|Tensions rose at a Montrose Borough Council meeting Tuesday when|
council members voted to limit public comments and refused interviews.
PHOTO VERA SCROGGINS
As reported in a previous post, the remote countryside, 30 minutes south of New York state’s border with Pennsylvania, continues to be a decisive front in a landmark battle over the role of hydraulic fracturing in the energy future of the United States. The conflict began in Dimock in 2009, when a group of residents attempted to hold Cabot Oil and Gas accountable for pollution of residential water wells as the company began drilling into the Marcellus Shale. Eventually the Pennsylvania Department of Environmental Protection sided with the residents, and in late 2010 the agency ordered Cabot to build a pipeline to deliver fresh water to affected homes around the Carter Road area. With this, a group called Enough Already organized against the DEP and the pipeline plan. Enough Already, representing residents and businesses dependent on incomes from drilling, sided with Cabot. They argued that complaints about water problems were self-serving and bad for business. After Tom Corbett won the gubernatorial election, the DEP changed its position and sided with Cabot. The pipeline proposal was rejected, and drilling continued. Finally, officials at the federal EPA uncovered evidence suggesting the water problem could extend far beyond the homes experiencing problems on Carter Road; and with that the federal agency took over the investigation from the DEP earlier this year.
Now, in addition to EPA versus the DEP, Cabot versus residents, and neighbors versus neighbors, a fight has broken out between local elected officials and the Fourth Estate. The unfolding events in the Cabot gas field -- including the Montrose Borough just north of Dimock -- have drawn attention of national news outlets off and on, but the area is geographically too remote for daily coverage by national outlets. Regional media, however, have been making the trip to attend public meetings to chronicle the issues dividing the community. Some of the most committed coverage has come from PaHomepage, including WBRE-TV and WYOU -TV, serving Northeastern and Central Pennsylvania, the Scranton Times Tribune, and Sue Havenrich, a journalist and author in upstate New York who writes The Marcellus Effect blog.
Montrose Borough Council members are apparently uncomfortable with this coverage, aided by cameras and tape recorders as allowed by law. On February 8, after citizen reporter Vera Scoggins came to a council meeting with a video recorder, all the council members abruptly got up and left, refusing to answer questions from the press or anybody else in attendance. On Tuesday, things got more bizarre. Without opportunity for public comment, as required by law, the council passed a “code of conduct” measure to restrict comments and the use of cameras and recording devices during meetings.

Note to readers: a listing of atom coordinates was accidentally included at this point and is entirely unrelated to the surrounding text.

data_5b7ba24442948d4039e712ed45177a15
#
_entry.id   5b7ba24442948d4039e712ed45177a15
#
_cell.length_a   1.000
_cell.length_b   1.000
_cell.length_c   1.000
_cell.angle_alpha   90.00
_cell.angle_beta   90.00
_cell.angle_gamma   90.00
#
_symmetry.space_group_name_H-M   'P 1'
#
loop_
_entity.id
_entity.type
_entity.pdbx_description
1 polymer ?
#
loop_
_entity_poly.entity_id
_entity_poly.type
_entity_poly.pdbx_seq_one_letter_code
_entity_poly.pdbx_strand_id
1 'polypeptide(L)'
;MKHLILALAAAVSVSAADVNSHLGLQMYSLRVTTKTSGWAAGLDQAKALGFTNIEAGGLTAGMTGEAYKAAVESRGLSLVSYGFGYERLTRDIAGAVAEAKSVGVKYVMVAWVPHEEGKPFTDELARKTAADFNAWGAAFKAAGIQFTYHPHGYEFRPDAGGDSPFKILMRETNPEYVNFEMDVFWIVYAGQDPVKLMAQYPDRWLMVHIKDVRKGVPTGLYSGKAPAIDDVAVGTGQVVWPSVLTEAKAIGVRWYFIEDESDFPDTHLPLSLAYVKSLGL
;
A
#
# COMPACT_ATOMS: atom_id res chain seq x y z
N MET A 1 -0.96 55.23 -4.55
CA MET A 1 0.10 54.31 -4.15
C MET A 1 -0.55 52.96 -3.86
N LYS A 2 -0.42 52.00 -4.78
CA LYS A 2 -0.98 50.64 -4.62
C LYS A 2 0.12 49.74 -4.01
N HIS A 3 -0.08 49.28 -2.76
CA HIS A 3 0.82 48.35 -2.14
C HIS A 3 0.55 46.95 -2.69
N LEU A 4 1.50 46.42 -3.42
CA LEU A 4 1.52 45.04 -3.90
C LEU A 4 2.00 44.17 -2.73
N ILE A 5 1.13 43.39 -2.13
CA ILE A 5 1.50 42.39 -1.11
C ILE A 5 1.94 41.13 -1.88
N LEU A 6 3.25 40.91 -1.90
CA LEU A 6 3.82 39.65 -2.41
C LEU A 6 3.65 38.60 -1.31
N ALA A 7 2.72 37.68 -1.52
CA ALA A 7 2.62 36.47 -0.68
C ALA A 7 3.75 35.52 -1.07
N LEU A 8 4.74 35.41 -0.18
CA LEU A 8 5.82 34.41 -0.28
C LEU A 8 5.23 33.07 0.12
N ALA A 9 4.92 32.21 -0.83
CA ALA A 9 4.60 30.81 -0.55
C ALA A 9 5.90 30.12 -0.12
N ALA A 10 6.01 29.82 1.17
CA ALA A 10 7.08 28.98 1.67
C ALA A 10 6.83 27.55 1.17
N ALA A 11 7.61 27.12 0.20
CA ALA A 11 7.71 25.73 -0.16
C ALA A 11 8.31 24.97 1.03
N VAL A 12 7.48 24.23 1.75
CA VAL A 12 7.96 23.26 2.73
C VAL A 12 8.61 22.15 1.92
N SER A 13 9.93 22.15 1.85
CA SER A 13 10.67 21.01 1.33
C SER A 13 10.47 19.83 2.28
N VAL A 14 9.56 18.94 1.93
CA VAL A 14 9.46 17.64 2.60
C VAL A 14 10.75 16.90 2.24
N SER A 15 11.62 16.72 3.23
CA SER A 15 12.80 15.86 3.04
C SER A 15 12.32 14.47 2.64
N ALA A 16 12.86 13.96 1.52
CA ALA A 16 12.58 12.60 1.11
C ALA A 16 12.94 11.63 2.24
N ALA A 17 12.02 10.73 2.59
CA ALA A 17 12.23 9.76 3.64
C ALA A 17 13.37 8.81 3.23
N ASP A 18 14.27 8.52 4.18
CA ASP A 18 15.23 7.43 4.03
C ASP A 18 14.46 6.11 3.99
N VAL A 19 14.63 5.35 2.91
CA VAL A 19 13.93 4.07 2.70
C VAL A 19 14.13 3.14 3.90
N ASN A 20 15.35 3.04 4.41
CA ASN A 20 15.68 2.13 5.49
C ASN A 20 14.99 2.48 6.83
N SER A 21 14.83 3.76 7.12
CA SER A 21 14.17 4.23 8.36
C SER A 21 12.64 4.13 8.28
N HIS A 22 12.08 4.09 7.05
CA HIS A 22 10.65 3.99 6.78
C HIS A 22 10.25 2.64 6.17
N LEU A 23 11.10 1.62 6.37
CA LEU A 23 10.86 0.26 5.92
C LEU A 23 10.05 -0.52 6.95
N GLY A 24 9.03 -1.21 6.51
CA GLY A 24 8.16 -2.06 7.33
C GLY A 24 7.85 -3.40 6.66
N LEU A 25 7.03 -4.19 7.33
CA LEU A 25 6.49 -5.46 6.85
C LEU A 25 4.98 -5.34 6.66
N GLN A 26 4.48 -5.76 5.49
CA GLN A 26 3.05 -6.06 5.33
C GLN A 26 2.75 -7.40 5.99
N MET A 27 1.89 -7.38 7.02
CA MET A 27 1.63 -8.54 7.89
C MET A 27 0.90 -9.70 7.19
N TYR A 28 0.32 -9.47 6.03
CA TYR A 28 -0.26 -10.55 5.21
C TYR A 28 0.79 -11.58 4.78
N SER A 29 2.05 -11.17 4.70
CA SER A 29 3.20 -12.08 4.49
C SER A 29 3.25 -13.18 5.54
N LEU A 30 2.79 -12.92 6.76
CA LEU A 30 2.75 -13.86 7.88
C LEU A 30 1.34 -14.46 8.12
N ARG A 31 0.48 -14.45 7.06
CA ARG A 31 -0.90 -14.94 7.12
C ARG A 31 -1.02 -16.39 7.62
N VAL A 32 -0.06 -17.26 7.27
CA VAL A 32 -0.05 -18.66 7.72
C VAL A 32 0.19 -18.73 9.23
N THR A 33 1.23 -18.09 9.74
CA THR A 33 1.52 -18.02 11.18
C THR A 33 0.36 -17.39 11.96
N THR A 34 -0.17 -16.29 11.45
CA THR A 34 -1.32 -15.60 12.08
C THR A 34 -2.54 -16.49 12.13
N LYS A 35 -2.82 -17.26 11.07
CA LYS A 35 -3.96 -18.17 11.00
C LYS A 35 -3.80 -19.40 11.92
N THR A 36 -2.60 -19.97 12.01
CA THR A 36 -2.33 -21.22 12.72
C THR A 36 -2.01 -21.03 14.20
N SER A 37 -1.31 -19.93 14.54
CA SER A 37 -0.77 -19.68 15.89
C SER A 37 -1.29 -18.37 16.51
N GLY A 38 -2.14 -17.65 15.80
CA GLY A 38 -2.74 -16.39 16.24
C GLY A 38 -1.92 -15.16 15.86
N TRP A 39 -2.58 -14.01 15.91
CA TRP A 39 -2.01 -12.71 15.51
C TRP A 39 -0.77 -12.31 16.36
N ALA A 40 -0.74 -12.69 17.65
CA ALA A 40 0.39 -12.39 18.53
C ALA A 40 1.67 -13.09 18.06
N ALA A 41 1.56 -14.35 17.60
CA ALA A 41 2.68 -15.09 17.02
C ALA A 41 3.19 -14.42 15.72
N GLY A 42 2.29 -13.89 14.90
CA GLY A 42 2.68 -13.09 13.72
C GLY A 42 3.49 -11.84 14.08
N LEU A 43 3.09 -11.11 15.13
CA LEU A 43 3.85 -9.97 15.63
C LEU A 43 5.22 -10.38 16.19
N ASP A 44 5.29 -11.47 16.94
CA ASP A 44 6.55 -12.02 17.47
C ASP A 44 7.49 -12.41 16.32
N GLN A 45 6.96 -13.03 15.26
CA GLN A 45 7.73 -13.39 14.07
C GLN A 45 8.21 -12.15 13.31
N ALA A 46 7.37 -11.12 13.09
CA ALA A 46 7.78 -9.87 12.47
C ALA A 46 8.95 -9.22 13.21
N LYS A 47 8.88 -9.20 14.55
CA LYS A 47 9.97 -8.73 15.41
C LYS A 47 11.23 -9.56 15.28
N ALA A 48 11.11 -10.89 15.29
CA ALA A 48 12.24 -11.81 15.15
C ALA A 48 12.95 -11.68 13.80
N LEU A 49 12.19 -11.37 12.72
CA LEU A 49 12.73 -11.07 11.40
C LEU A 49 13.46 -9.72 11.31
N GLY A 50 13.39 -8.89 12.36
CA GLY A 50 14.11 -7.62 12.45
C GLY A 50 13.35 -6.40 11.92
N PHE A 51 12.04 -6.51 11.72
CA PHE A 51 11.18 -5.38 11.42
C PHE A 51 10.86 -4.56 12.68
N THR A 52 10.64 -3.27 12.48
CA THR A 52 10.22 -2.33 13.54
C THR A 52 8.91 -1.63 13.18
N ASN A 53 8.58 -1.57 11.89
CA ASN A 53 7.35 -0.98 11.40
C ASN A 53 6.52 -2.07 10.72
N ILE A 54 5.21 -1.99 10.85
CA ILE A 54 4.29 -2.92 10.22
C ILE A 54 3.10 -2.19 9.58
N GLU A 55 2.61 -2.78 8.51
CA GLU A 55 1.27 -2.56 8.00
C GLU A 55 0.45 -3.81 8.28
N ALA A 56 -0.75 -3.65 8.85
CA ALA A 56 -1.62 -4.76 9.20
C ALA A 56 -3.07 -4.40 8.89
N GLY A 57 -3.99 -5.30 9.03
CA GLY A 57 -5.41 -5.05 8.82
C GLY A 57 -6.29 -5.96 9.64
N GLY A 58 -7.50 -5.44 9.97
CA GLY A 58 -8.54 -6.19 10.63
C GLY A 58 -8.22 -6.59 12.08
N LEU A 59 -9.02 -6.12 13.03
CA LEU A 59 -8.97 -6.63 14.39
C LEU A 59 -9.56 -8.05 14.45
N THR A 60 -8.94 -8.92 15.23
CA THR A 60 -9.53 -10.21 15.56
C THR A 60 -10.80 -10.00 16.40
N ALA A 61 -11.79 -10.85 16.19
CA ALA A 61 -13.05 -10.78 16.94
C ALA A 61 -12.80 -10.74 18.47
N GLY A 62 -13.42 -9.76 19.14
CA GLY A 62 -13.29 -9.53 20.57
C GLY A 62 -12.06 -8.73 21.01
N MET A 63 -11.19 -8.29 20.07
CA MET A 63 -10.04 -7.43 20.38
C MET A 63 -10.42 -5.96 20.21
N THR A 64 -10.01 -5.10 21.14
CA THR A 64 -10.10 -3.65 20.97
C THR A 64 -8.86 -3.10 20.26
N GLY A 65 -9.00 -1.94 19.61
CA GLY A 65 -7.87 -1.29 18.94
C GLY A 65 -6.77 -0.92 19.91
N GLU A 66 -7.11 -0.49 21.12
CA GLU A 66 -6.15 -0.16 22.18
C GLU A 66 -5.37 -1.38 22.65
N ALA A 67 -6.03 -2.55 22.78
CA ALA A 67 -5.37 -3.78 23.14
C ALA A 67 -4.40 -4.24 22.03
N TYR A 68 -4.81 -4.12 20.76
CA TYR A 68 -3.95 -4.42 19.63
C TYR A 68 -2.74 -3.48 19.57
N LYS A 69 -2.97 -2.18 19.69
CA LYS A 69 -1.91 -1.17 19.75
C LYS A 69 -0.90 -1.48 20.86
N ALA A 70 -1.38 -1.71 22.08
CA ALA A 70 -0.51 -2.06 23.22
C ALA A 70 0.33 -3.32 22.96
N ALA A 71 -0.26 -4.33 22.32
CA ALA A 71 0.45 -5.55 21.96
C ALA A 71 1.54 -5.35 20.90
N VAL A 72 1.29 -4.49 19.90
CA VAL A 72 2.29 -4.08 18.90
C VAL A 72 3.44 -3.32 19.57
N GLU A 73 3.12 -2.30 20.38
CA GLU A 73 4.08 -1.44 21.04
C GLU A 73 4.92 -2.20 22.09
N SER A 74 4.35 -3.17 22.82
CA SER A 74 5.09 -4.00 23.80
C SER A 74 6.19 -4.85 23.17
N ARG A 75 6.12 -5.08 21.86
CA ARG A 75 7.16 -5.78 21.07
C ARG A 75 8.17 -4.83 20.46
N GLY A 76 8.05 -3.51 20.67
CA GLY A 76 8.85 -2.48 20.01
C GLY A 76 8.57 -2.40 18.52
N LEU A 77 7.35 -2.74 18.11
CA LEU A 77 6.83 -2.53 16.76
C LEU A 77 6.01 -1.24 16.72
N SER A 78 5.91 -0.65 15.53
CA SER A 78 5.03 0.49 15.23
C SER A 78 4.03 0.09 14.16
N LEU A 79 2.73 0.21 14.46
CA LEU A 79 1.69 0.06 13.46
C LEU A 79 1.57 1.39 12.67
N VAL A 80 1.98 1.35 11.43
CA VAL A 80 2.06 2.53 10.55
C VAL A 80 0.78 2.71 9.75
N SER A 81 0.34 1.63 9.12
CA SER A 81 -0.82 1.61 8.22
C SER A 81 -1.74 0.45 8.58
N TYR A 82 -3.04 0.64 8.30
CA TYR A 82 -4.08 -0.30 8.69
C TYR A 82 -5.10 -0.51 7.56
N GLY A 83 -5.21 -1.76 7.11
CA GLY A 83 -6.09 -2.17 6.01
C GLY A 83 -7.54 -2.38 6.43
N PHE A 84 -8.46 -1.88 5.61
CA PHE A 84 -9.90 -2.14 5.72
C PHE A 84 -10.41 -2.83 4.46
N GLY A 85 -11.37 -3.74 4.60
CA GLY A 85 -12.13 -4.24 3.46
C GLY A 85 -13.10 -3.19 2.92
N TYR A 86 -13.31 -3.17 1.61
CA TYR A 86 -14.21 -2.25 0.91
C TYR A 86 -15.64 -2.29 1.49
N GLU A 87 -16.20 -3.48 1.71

Apparently the role of a free press in government affairs is not something these public officials are comfortable with. Council President Tom LaMont refused to answer questions, and justified his position by stating he hasn’t talked to reporters, as a matter of policy, for the 15 years he has been elected. Unaccustomed to the spotlight, and possibly unfamiliar with the notion of a country built on the foundation of open government, where elected are held accountable by the public and a free media, LaMont and other council members are attemptimg to shut down the public debate on drilling, water contamination and other issues that have been the source of unwelcome dissonance at their meetings.
When PaHompage reporter Joe Holden stood outside the meeting hall with a microphone and camera Tuesday in an attempt to get council members to elaborate on their policy, he reported he was pushed and shoved from behind by councilmen Sean Granahan and Craig Reimel -- a claim supported by shaky footage of the incident. “It raises the hair on my neck,” Holden – a 10 year veteran of broadcast journalism - told me this week. “It raises red flags when somebody puts their hands on a reporter or member of the public who is attending a public meeting to pay attention to the process.“
While the station maintains a neutral position on the hydraulic fracturing issue, it will clearly embrace the fight to uphold Pennsylvania’s open government laws and free speech in general. “There should be no gray area here with the First Amendment,” Holden said. “We are going to stand up to our rights to take this on. We will push our First Amendment rights, and see how far they want to push back.
It's hard to know what council members think, because they refuse to comment. If the intention of the council is to try to control the spin of the monumental fracking controversy, they are going about it the wrong way. On principal, the council’s strategy – to attempt to shut down dissenting voices – is illegal and an affront to basic constitutional freedoms. From a public relations standpoint, it simply builds credibility of critics who claim elected officials in Pennsylvania are too often covering for the gas industry. Whether that claim is true of not, the council’s handling of the controversy simply reinforces public suspicion that institutional cronyism and self-serving interests flourish in the absence of public discussion and out of the media’s reach.